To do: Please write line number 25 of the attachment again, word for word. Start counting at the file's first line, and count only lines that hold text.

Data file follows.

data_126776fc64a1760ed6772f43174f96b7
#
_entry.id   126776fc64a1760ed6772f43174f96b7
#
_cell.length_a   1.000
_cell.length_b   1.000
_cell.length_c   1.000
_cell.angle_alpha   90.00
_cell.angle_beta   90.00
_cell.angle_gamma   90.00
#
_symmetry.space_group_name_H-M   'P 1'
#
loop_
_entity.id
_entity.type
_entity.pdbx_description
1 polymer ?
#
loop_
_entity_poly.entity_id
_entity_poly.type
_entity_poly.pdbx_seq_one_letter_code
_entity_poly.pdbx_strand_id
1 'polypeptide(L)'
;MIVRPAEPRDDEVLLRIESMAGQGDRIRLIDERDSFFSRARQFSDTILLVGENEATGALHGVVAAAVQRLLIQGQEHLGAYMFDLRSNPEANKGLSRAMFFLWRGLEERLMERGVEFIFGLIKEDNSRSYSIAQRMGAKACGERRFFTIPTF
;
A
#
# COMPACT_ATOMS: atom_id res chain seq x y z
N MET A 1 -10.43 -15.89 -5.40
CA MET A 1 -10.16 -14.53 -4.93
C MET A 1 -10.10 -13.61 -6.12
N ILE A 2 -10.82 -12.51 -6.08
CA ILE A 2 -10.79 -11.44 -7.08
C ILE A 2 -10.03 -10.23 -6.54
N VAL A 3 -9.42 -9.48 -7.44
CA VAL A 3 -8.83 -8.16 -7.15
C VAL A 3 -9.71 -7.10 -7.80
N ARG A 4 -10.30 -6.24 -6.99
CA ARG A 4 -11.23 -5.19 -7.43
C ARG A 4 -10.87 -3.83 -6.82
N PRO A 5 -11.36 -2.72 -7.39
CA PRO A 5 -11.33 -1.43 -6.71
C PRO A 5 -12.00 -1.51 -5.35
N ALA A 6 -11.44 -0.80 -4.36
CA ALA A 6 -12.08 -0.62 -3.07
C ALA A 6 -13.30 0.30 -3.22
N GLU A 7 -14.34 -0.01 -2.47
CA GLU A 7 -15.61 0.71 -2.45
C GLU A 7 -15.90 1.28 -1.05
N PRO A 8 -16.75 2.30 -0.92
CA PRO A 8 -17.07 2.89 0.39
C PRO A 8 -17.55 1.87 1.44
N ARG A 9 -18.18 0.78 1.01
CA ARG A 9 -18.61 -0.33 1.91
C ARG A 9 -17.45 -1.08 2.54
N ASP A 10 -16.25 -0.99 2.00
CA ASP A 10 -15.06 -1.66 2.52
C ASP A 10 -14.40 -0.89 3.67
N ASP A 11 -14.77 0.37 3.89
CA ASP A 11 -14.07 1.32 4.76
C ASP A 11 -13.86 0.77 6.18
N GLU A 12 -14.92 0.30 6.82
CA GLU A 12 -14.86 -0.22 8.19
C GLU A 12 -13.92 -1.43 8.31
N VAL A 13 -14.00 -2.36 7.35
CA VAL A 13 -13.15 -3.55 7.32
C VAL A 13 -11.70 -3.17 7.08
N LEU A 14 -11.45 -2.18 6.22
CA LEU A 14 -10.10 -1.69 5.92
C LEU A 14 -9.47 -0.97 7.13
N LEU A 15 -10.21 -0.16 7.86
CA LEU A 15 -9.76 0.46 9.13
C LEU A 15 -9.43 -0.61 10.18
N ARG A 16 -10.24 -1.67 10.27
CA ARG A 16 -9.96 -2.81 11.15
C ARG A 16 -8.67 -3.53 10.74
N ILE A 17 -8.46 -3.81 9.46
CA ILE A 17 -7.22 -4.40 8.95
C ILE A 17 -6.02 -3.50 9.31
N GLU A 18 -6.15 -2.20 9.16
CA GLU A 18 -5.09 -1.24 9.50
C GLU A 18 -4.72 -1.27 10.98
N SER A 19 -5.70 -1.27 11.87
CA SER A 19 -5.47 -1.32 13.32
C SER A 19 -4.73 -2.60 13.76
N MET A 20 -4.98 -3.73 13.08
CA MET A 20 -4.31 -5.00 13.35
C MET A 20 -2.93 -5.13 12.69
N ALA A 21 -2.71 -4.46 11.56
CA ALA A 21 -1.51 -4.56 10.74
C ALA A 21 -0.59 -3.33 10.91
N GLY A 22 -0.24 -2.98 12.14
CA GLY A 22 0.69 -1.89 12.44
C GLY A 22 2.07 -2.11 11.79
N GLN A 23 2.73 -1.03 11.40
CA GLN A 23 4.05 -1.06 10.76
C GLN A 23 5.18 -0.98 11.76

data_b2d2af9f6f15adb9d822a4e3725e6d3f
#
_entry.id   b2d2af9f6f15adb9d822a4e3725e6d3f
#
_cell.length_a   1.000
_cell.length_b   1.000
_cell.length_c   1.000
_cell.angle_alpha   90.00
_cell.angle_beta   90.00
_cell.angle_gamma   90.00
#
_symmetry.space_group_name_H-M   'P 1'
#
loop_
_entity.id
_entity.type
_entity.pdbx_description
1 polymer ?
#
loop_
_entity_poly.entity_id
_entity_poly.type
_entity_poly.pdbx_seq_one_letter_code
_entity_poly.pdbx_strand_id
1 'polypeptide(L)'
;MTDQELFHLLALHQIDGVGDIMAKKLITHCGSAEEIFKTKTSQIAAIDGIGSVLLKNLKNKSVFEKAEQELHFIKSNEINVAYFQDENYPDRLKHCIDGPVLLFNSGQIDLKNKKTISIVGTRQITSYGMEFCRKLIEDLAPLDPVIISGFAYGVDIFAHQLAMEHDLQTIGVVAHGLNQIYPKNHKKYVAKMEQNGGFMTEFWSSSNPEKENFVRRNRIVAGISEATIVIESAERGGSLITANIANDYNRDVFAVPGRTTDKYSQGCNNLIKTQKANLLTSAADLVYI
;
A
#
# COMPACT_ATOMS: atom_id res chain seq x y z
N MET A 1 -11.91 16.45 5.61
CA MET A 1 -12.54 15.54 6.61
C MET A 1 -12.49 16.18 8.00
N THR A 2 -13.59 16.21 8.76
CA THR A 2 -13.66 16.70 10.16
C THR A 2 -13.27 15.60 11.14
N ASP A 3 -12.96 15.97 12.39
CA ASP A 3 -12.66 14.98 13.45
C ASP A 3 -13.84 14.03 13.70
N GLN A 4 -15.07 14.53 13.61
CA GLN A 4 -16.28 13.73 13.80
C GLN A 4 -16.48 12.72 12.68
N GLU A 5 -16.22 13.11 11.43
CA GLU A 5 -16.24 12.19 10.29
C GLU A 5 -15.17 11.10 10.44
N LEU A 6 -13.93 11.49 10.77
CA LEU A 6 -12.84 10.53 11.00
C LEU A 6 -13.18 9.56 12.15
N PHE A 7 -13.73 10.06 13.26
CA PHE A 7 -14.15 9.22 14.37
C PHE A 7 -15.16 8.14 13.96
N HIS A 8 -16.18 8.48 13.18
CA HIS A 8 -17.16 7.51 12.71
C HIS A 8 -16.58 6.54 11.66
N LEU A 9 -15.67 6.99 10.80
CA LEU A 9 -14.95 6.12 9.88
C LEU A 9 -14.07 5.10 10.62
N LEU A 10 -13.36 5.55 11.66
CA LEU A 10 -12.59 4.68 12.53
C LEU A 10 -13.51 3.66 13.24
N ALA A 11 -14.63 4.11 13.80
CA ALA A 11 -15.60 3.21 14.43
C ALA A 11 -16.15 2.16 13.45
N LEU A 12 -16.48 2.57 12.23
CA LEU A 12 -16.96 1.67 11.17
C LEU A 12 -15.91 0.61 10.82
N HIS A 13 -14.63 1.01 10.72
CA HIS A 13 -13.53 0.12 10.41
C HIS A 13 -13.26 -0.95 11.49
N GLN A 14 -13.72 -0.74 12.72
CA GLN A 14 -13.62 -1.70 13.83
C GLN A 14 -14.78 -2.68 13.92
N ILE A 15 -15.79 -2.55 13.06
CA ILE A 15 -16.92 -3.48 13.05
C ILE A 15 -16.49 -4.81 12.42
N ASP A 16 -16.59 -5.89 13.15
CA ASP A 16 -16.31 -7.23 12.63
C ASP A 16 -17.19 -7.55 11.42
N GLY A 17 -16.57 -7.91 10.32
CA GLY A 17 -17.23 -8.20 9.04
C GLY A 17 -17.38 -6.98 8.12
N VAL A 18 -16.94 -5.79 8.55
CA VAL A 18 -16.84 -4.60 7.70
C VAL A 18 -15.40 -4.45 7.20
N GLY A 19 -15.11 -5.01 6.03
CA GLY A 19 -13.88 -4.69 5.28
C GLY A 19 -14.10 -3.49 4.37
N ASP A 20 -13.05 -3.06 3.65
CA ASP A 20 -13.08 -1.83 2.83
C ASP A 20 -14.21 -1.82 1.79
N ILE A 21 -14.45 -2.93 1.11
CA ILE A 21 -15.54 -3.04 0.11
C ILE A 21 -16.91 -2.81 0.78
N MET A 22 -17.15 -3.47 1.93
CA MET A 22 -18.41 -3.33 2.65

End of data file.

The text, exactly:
1 'polypeptide(L)'